Business adviser Myles Martel believes it's likely that sometime this spring the chairman of a major corporation will invite a takeover bid by making a bad impression at his annual stockholders' meeting.
The chairman might come off as unimaginative, arrogant, intolerant of criticism, incapable of explaining his company's strategy or unable to answer tough questions.Just the defects an opportunistic raider looks for.
Martel also is an opportunist - seeking out chief executives who don't want to let their guard down.
Best known as the man who shaped Ronald Reagan's performance in the 1980 presidential debates against Jimmy Carter, Philadelphia-based Martel is turning his attention from the political to the corporate arena. He's advising corporate chieftains on how to conduct their annual meetings.
Martel's advice does not come cheaply. He has charged companies $7,500 to $19,000 for 15 to 58 hours of consulting. This spring, he's working with seven companies. He won't say which ones.
The importance of the annual meeting, according to Martel, cannot be overstated. It's the one time each year when shareholders see the chief executive on his own and form an image of his effectiveness. If the chairman doesn't make a good impression, particularly if his company is ailing, it's likely he won't be around to run the next meeting.
Martel sees similarities in preparing the nation's chief executive and a corporation's chief executive, but he thinks the corporate chief may have a tougher task.
Shareholders often don't show a CEO the deference the public shows a president, and shareholders usually are better informed on the issues to be discussed, he said. And corporate executives of-ten are uncomfortable in a public setting.
They may be technocratic, hot-tempered or - worst of all, in Martel's view - arrogant. These chief executives tend to see their shareholders as annoyances and often attempt to limit their own media exposure as well, he said.
"Many chief executives are more facile in talking about numbers than feelings, such as pride or hope. Many of them sense that talking about feelings is a weakness. Yet their job at an annual meeting is largely one of motivation."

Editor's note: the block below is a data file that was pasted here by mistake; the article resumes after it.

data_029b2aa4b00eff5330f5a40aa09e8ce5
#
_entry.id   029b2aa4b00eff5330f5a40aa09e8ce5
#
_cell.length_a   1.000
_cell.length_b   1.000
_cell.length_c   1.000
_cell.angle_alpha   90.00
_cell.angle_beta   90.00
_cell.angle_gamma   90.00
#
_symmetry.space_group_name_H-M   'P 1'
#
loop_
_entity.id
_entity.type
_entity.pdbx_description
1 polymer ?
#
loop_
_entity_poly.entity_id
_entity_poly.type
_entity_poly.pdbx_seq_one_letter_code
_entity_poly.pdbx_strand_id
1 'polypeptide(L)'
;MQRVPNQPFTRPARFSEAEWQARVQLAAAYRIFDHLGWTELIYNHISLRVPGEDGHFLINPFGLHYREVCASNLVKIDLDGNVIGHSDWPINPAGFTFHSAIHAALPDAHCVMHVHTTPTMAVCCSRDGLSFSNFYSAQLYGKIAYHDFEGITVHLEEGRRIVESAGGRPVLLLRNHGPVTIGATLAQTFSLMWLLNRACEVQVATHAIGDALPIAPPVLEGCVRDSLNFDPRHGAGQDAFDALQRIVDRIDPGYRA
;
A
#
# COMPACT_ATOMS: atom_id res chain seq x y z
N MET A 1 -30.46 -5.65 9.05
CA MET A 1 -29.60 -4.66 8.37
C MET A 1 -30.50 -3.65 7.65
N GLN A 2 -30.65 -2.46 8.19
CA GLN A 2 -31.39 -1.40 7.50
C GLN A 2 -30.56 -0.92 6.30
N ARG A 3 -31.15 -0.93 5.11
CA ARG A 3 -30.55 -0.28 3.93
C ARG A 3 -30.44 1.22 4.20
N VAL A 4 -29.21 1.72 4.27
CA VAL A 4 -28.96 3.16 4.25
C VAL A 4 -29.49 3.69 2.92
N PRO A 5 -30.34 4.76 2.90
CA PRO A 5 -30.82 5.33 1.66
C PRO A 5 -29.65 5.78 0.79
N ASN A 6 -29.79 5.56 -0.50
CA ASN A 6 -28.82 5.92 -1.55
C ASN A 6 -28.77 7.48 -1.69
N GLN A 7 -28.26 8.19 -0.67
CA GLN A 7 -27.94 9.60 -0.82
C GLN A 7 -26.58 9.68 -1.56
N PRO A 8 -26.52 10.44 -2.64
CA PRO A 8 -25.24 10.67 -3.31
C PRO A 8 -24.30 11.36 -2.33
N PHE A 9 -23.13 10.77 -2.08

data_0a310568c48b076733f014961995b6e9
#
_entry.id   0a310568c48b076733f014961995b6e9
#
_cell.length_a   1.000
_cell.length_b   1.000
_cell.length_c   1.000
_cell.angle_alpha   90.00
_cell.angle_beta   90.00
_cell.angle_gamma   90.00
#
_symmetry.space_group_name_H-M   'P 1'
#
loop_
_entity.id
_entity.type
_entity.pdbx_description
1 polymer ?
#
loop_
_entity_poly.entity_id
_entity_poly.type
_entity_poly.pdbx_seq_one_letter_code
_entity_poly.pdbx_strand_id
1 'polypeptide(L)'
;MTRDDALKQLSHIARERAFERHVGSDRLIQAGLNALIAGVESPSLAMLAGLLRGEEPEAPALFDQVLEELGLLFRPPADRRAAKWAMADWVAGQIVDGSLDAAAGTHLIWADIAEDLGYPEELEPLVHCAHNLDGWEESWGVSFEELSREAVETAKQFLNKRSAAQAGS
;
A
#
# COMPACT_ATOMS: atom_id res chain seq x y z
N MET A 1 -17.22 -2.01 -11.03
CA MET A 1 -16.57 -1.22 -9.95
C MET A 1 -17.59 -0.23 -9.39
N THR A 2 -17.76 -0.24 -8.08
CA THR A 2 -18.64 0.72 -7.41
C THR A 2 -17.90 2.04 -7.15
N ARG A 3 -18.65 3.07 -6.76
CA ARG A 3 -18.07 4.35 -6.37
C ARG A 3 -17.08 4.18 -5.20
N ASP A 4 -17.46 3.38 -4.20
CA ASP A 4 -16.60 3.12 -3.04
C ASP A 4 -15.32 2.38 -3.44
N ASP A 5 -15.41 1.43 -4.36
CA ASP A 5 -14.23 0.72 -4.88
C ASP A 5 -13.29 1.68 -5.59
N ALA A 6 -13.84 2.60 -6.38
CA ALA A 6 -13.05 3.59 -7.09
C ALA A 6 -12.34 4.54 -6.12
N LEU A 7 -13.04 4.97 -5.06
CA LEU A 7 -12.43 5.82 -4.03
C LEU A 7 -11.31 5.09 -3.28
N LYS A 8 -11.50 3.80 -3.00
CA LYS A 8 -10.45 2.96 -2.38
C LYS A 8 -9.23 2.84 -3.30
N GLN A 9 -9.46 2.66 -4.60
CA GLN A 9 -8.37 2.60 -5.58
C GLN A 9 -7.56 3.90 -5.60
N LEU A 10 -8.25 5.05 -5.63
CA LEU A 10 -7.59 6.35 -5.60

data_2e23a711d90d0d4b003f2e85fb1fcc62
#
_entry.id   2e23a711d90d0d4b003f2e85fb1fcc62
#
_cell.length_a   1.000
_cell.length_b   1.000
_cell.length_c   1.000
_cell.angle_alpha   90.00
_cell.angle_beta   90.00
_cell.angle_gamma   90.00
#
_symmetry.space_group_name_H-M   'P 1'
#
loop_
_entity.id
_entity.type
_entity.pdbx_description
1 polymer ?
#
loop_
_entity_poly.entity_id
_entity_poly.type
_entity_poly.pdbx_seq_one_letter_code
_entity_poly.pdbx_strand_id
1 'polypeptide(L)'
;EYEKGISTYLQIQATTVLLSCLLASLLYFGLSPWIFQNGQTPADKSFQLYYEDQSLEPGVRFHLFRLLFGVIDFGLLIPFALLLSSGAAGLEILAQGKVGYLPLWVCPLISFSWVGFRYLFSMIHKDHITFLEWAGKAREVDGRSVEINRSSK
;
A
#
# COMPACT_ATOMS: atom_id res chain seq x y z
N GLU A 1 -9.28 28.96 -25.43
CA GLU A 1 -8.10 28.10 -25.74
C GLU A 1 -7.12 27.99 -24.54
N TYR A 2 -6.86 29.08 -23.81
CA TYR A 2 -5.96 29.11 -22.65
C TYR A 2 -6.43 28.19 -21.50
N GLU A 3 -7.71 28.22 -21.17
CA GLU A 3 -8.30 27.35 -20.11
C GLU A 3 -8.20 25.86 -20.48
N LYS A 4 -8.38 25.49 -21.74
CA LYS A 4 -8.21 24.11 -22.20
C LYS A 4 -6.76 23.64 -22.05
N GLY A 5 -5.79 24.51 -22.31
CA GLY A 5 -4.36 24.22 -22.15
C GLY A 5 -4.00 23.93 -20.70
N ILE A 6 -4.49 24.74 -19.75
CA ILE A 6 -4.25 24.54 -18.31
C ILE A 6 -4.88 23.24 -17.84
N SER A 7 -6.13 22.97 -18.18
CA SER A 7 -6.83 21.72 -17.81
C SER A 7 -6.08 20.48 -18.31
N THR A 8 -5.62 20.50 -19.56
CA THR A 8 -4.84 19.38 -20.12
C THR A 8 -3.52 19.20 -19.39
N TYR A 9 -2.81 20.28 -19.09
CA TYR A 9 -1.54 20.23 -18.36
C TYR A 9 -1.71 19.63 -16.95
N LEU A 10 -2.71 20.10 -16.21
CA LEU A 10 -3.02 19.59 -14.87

Most of Martel's time is spent helping prepare executives for the traditional question-and-answer sessions, particularly on what he calls the "banana peel" questions.
Martel divides those into 12 types: hostile, leading, loaded, multifaceted, value, vague, non-question, picayune, speculative, hypothetical, either/or and yes/no.
Each requires a slightly different response. The secret, he advises, is to listen to the question and dissect it. That's particularly handy if the chairman doesn't want to answer the question.
For example, take a question such as: "Mr. Chairman, why do you continue to operate your South African subsidiary, sanctioning the apartheid system, when this unit provides no tangible sales or profits to the corporation?"
"That contains several premises," Martel said. "The idea is whether the chairman should talk about those premises or answer directly. Sometimes by analyzing the questions, he cannot only give a more persuasive response, but it gives him time to process an answer.
"Hostile questions can often be hidden opportunities if you limit your exposure, show grace under fire and find the positives that go with a negative question," Martel said. "That is the best opportunity to score in an entire meeting."
If it seems as though Martel approves of having chairmen dance around questions, to an extent, it's true. After all, in his view, the annual meeting's most important purpose is to cultivate an image, and total frankness sometimes can cause more harm than good.
"I am a believer you should always tell the truth. No exceptions," he said, emphasizing that includes admitting when you don't know the answer to a question. "However, you don't always have the obligation to be totally open. I help chief executives to understand the difference."
The most difficult type of meetings to control can be the ones where one angry shareholder after another steps up to blast the chairman, often in highly personal terms, for a series of financial losses or blunders.
According to Martel, the executive can either fan the flames or put them out with a few words or actions, all of which he must plan on his feet.
His words of advice to chairmen: Don't overengage the hostile questioner. Don't debate. Shift eye contract elsewhere. Try to search out somebody who seems more friendly. If the person seems to want to blow off steam, rather than hear an answer, don't be afraid to cut off the questioner. And, in extreme cases, the chairman shouldn't be reluctant to turn off the microphone or even have someone ejected.
But a chairman who cuts off questioners - particularly if he is hot-tempered to begin with - can be perceived as evasive and arrogant.